Male circumcision and HIV prevention: current knowledge and future research directions

Lancet Infect Dis. 2001 Nov;1(4):223-31. doi: 10.1016/S1473-3099(01)00117-7.


Over the past decade, numerous epidemiological studies have reported a significant association between lack of male circumcision and risk for HIV infection, leading to recommendations for male circumcision to be added to the armamentarium of effective HIV prevention strategies. We review the epidemiological data from studies that have investigated this association, including ecological, cross-sectional/case-control, and prospective studies. We discuss problematic issues in interpreting the epidemiological data, including the presence of other sexually transmitted infections, age of circumcision, and potential confounders such as religion, cultural practices, and genital hygiene. In addition, we review studies of biological mechanisms by which the presence of the foreskin may increase HIV susceptibility, data on risks associated with the circumcision procedure, and available data on the acceptability and feasibility of introducing male circumcision in societies where it is traditionally not practised. Although the evidence in support of male circumcision as an effective HIV prevention measure is compelling, residual confounding in observational studies cannot be excluded. Taken together with concerns over the potential disinhibiting effect of male circumcision on risk behaviour, and safety of the circumcision procedure, randomised trials of male circumcision to prevent HIV infection are recommended. An individual's choice to undergo male circumcision or a community's decision to promote the practice should be made in the light of the best available scientific evidence. More knowledge is required to assist individuals and communities in making those decisions. We conclude with recommendations for future research.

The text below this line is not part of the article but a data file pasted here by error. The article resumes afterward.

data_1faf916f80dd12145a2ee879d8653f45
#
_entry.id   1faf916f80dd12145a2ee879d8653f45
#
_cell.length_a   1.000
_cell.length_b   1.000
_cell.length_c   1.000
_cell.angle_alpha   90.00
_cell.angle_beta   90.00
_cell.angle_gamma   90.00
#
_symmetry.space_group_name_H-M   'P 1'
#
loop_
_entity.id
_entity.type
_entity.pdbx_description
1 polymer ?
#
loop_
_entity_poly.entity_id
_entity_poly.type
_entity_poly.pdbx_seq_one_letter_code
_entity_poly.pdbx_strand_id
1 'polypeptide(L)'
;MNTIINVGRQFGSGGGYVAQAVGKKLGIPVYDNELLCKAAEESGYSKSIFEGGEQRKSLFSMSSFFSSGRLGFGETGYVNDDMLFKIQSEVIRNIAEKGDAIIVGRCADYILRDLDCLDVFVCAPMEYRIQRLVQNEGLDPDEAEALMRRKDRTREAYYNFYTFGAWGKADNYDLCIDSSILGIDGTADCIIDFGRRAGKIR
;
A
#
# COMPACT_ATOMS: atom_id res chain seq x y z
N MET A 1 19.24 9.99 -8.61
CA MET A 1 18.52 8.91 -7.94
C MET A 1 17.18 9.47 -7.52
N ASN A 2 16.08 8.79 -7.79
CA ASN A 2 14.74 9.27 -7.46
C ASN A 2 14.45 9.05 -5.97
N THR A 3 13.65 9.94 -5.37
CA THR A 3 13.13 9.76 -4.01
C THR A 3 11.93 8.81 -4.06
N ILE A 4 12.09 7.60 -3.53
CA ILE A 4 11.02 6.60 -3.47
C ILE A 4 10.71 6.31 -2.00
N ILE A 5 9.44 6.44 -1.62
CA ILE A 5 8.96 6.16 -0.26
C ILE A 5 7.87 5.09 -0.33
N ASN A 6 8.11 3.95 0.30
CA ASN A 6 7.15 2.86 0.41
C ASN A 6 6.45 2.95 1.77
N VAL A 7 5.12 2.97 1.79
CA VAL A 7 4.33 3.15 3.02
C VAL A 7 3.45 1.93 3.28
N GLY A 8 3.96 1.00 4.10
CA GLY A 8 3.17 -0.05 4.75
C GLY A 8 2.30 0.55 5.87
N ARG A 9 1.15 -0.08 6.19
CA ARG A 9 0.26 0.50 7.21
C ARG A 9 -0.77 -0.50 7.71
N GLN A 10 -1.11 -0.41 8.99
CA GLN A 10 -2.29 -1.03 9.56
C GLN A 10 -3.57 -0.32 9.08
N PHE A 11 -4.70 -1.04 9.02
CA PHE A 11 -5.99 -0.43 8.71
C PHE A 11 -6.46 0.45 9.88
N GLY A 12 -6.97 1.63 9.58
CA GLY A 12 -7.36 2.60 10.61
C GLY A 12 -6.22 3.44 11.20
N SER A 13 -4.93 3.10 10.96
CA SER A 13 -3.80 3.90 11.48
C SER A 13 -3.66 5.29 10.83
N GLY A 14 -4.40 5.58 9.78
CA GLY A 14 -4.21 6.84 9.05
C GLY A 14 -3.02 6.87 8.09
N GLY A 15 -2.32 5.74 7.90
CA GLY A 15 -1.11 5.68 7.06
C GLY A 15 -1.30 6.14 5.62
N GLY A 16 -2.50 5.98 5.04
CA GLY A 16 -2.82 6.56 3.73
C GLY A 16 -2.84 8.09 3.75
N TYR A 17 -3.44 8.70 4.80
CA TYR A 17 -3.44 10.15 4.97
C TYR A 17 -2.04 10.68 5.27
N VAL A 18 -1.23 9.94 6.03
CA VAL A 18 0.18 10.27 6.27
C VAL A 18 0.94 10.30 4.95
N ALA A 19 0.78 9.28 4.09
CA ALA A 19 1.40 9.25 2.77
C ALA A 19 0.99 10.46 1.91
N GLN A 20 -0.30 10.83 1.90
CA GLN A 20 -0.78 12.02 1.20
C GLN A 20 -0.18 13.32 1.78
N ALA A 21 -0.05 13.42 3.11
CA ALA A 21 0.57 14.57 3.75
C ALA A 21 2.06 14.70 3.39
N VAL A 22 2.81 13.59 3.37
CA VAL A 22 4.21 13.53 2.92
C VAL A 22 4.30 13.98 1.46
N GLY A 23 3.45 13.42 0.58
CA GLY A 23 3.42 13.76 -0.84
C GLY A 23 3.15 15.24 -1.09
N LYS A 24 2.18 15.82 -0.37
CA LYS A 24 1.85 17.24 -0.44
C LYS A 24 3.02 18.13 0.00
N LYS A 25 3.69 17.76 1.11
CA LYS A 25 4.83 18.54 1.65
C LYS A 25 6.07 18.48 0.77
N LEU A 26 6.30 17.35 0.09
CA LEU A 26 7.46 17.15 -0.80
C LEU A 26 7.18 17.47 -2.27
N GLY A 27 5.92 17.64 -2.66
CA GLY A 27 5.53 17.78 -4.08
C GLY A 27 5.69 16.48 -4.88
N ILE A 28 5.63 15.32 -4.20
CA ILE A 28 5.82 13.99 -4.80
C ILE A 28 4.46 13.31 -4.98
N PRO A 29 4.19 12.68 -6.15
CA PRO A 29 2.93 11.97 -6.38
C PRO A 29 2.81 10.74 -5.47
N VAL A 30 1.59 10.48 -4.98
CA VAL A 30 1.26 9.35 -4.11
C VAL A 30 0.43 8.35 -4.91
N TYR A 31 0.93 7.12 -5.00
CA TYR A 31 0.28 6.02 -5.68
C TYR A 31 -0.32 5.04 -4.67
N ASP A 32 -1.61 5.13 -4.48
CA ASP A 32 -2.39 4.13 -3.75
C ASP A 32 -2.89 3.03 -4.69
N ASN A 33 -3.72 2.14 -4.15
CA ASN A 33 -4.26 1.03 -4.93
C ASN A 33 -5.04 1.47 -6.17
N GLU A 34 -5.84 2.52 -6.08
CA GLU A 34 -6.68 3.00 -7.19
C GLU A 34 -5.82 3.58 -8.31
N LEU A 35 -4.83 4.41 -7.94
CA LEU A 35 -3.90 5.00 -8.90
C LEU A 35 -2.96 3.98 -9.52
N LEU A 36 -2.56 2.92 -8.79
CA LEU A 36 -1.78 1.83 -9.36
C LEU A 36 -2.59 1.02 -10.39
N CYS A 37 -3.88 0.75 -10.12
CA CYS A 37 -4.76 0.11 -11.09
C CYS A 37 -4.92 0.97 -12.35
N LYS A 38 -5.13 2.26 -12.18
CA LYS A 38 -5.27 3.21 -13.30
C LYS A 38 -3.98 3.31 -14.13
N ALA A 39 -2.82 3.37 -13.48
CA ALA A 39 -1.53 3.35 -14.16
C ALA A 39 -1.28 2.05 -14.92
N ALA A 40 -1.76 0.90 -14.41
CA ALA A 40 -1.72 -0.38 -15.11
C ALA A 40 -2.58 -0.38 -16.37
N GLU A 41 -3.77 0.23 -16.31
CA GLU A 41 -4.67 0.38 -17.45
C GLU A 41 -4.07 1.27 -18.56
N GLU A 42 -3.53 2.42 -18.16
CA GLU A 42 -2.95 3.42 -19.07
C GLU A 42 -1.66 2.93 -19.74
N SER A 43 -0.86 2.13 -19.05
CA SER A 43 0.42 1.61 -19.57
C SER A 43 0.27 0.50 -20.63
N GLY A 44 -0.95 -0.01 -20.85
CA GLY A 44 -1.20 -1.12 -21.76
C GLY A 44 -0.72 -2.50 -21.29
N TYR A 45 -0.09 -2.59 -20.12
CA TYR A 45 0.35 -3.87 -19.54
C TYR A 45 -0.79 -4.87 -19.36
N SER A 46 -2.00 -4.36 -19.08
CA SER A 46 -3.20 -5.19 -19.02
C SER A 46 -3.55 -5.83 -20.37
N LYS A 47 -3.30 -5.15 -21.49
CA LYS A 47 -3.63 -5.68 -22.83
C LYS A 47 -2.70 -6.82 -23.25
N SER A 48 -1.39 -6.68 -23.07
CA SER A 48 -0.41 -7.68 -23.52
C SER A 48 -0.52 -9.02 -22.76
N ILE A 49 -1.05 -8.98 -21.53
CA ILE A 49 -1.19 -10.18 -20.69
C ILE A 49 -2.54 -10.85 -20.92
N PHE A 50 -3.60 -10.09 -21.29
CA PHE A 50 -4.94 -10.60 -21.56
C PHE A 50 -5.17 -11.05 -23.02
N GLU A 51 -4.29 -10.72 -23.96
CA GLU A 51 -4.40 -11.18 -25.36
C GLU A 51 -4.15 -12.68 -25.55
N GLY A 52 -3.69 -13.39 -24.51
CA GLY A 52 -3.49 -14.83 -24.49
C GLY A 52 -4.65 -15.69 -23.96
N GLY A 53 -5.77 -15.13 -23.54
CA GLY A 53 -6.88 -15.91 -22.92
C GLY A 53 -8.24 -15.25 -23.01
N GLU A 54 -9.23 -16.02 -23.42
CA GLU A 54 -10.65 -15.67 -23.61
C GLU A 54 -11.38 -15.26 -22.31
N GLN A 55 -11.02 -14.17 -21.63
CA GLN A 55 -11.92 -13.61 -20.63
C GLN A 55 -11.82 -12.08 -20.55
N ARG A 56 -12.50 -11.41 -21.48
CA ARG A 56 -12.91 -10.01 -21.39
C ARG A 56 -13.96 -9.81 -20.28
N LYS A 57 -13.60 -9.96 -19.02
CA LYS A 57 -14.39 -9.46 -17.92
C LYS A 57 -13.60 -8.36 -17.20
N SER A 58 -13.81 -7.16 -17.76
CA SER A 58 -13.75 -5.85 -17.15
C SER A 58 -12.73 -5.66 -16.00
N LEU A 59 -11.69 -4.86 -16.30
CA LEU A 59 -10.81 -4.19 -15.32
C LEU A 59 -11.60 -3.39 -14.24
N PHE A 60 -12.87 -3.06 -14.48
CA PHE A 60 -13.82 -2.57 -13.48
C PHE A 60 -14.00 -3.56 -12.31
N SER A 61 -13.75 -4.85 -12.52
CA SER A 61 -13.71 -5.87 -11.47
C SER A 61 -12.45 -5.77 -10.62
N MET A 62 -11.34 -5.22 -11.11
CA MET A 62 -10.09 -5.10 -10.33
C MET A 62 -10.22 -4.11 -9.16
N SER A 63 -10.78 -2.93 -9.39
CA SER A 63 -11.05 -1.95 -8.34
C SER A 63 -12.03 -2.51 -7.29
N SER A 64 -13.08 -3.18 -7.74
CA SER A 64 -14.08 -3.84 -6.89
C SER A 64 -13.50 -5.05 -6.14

Publication types

  • Research Support, Non-U.S. Gov't
  • Review

MeSH terms

  • Age Factors
  • Bias
  • Circumcision, Male* / adverse effects
  • Circumcision, Male* / instrumentation
  • Circumcision, Male* / methods
  • Confounding Factors, Epidemiologic
  • Culture
  • Disease Susceptibility
  • Epidemiologic Studies
  • Female
  • HIV Infections / epidemiology
  • HIV Infections / prevention & control*
  • HIV Infections / transmission
  • Health Services Needs and Demand
  • Humans
  • Hygiene
  • Male
  • Penis / anatomy & histology
  • Penis / pathology
  • Religion
  • Risk Factors
  • Sexually Transmitted Diseases / epidemiology
  • Sexually Transmitted Diseases / prevention & control
  • Sexually Transmitted Diseases / transmission